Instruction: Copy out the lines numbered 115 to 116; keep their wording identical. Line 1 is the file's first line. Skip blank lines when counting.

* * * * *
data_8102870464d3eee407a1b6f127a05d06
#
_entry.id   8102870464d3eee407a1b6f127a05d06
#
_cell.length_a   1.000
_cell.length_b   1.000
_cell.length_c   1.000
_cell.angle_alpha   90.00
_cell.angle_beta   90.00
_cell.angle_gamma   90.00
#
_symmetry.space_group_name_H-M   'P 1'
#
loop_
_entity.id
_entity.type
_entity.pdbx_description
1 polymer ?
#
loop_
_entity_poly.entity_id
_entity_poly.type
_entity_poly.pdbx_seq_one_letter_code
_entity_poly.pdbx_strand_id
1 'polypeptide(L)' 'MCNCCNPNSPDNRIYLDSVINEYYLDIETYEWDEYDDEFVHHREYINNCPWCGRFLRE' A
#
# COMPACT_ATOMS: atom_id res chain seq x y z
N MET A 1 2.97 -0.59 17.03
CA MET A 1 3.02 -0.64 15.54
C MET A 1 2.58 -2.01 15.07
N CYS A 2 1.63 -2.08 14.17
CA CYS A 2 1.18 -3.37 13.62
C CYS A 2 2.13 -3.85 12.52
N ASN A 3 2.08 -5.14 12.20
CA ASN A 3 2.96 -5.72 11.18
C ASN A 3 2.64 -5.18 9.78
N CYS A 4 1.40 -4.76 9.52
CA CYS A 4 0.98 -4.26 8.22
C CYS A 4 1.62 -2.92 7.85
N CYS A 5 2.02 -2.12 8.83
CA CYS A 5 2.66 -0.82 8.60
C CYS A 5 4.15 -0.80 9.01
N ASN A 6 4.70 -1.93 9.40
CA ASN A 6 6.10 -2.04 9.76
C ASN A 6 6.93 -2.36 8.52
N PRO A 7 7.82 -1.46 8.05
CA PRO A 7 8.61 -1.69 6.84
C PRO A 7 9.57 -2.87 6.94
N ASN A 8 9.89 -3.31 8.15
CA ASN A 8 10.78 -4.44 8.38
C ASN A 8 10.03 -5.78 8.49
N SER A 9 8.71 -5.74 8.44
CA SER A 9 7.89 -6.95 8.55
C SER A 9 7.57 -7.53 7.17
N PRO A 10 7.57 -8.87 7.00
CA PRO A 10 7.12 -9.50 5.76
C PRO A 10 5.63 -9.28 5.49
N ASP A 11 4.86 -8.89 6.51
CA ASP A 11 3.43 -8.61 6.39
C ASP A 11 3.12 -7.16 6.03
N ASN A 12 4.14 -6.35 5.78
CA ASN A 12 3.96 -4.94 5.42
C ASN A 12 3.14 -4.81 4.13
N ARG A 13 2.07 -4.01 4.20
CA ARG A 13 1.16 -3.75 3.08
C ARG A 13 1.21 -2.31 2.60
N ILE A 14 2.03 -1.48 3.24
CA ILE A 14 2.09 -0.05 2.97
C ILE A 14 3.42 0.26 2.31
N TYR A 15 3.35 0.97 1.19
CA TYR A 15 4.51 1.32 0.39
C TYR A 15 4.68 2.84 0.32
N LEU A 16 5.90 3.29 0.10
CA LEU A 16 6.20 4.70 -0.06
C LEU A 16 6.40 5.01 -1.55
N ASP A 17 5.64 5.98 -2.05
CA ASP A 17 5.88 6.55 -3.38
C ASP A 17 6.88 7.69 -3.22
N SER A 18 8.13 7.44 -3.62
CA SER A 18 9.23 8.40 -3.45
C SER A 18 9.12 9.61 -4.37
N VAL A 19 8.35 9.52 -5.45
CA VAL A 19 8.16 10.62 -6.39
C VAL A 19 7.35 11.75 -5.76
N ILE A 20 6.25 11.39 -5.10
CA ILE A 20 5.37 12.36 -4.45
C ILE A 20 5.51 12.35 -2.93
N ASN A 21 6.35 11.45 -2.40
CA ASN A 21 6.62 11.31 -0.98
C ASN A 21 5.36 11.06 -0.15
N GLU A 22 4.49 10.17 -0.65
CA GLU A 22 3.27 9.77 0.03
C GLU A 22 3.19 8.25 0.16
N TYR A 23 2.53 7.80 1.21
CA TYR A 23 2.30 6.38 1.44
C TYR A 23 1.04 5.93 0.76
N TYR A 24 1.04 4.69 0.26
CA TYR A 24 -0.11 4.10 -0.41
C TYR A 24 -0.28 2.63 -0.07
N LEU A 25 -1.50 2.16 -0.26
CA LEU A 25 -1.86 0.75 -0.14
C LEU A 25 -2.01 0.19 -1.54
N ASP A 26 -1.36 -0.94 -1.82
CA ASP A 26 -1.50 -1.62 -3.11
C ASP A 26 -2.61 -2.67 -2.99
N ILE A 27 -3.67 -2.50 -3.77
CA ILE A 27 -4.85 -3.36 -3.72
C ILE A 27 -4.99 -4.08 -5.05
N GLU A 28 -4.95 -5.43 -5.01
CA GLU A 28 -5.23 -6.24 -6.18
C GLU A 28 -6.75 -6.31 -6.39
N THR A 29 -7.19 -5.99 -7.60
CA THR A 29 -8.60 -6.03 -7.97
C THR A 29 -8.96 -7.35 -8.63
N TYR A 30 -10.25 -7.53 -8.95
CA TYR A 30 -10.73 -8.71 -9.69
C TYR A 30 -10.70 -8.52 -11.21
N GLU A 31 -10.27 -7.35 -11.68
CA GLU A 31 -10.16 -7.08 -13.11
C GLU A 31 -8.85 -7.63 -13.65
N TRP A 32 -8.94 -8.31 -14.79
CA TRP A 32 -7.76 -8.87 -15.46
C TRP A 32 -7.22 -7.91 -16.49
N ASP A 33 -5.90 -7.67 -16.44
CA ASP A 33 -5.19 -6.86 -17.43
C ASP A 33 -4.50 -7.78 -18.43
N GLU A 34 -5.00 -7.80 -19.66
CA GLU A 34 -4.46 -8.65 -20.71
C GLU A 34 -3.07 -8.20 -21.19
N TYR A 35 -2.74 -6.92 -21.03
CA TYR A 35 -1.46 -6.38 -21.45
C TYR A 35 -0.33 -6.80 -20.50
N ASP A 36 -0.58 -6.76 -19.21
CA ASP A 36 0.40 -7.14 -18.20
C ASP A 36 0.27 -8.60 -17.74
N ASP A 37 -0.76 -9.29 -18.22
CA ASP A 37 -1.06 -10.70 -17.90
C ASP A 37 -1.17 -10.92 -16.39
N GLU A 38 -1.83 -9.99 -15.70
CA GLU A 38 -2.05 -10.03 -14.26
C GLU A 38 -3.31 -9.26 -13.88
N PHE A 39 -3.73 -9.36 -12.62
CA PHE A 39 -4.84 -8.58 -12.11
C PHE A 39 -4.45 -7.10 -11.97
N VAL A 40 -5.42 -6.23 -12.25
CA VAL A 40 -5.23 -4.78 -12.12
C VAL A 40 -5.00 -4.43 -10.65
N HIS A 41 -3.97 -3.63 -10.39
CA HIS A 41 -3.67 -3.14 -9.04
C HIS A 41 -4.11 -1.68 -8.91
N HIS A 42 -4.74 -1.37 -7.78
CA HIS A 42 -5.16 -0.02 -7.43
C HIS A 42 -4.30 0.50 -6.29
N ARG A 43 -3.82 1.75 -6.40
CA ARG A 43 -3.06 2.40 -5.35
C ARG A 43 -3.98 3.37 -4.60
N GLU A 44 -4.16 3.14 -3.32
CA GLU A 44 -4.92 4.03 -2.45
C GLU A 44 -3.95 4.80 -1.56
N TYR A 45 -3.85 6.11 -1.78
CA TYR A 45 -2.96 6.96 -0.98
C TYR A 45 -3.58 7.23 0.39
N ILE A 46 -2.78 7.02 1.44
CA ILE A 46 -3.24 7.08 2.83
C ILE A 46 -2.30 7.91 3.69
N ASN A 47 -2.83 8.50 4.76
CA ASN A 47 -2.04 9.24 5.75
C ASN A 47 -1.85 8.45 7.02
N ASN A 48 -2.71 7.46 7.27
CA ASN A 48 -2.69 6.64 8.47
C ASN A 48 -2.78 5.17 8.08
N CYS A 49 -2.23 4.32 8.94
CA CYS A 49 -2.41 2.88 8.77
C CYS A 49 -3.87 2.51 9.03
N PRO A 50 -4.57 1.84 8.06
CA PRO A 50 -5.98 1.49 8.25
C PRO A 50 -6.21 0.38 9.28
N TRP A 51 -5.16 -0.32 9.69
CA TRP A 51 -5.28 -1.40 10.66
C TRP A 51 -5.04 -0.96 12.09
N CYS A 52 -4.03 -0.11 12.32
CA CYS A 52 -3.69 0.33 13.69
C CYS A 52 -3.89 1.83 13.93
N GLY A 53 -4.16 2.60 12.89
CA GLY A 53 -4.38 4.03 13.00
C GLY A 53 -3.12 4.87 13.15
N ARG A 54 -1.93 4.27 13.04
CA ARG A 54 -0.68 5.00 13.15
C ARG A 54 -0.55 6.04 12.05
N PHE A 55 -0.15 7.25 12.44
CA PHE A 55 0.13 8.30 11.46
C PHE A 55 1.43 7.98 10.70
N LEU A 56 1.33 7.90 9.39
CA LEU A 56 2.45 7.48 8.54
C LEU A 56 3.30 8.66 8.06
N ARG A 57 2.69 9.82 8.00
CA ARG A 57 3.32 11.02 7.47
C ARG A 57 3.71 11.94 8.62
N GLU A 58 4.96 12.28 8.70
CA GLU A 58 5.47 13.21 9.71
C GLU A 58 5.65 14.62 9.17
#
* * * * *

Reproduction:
N TYR A 30 -10.25 -7.53 -8.95
CA TYR A 30 -10.73 -8.71 -9.69